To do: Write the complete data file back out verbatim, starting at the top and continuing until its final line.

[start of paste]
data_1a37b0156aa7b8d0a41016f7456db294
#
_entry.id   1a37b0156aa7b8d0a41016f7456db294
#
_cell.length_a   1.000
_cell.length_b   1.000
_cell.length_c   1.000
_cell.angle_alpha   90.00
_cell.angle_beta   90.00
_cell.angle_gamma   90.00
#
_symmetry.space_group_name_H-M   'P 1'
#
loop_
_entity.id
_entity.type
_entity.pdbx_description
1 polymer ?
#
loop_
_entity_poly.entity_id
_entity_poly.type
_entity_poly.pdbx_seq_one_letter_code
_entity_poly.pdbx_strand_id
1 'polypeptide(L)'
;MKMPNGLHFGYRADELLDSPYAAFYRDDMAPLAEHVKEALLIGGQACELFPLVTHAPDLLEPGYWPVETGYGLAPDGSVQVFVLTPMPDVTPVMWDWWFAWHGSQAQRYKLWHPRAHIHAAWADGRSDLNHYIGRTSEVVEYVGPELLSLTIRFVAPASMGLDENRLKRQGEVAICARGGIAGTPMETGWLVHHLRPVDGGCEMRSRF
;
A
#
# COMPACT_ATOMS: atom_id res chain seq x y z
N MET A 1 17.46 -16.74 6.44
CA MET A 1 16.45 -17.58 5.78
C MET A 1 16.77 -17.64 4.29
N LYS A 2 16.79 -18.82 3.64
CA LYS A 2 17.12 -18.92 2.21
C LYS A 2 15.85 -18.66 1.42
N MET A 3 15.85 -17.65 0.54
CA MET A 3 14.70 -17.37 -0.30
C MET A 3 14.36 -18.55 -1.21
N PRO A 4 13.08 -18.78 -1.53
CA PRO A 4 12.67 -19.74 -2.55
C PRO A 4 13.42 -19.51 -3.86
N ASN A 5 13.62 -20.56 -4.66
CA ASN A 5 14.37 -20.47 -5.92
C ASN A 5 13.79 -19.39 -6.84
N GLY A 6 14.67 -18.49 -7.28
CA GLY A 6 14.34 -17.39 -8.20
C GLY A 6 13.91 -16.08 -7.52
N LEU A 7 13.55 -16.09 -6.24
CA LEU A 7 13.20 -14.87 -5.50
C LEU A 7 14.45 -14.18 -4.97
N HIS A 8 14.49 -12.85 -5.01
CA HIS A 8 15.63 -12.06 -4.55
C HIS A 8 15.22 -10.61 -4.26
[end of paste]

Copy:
data_1a37b0156aa7b8d0a41016f7456db294
#
_entry.id   1a37b0156aa7b8d0a41016f7456db294
#
_cell.length_a   1.000
_cell.length_b   1.000
_cell.length_c   1.000
_cell.angle_alpha   90.00
_cell.angle_beta   90.00
_cell.angle_gamma   90.00
#
_symmetry.space_group_name_H-M   'P 1'
#
loop_
_entity.id
_entity.type
_entity.pdbx_description
1 polymer ?
#
loop_
_entity_poly.entity_id
_entity_poly.type
_entity_poly.pdbx_seq_one_letter_code
_entity_poly.pdbx_strand_id
1 'polypeptide(L)'
;MKMPNGLHFGYRADELLDSPYAAFYRDDMAPLAEHVKEALLIGGQACELFPLVTHAPDLLEPGYWPVETGYGLAPDGSVQVFVLTPMPDVTPVMWDWWFAWHGSQAQRYKLWHPRAHIHAAWADGRSDLNHYIGRTSEVVEYVGPELLSLTIRFVAPASMGLDENRLKRQGEVAICARGGIAGTPMETGWLVHHLRPVDGGCEMRSRF
;
A
#
# COMPACT_ATOMS: atom_id res chain seq x y z
N MET A 1 17.46 -16.74 6.44
CA MET A 1 16.45 -17.58 5.78
C MET A 1 16.77 -17.64 4.29
N LYS A 2 16.79 -18.82 3.64
CA LYS A 2 17.12 -18.92 2.21
C LYS A 2 15.85 -18.66 1.42
N MET A 3 15.85 -17.65 0.54
CA MET A 3 14.70 -17.37 -0.30
C MET A 3 14.36 -18.55 -1.21
N PRO A 4 13.08 -18.78 -1.53
CA PRO A 4 12.67 -19.74 -2.55
C PRO A 4 13.42 -19.51 -3.86
N ASN A 5 13.62 -20.56 -4.66
CA ASN A 5 14.37 -20.47 -5.92
C ASN A 5 13.79 -19.39 -6.84
N GLY A 6 14.67 -18.49 -7.28
CA GLY A 6 14.34 -17.39 -8.20
C GLY A 6 13.91 -16.08 -7.52
N LEU A 7 13.55 -16.09 -6.24
CA LEU A 7 13.20 -14.87 -5.50
C LEU A 7 14.45 -14.18 -4.97
N HIS A 8 14.49 -12.85 -5.01
CA HIS A 8 15.63 -12.06 -4.55
C HIS A 8 15.22 -10.61 -4.26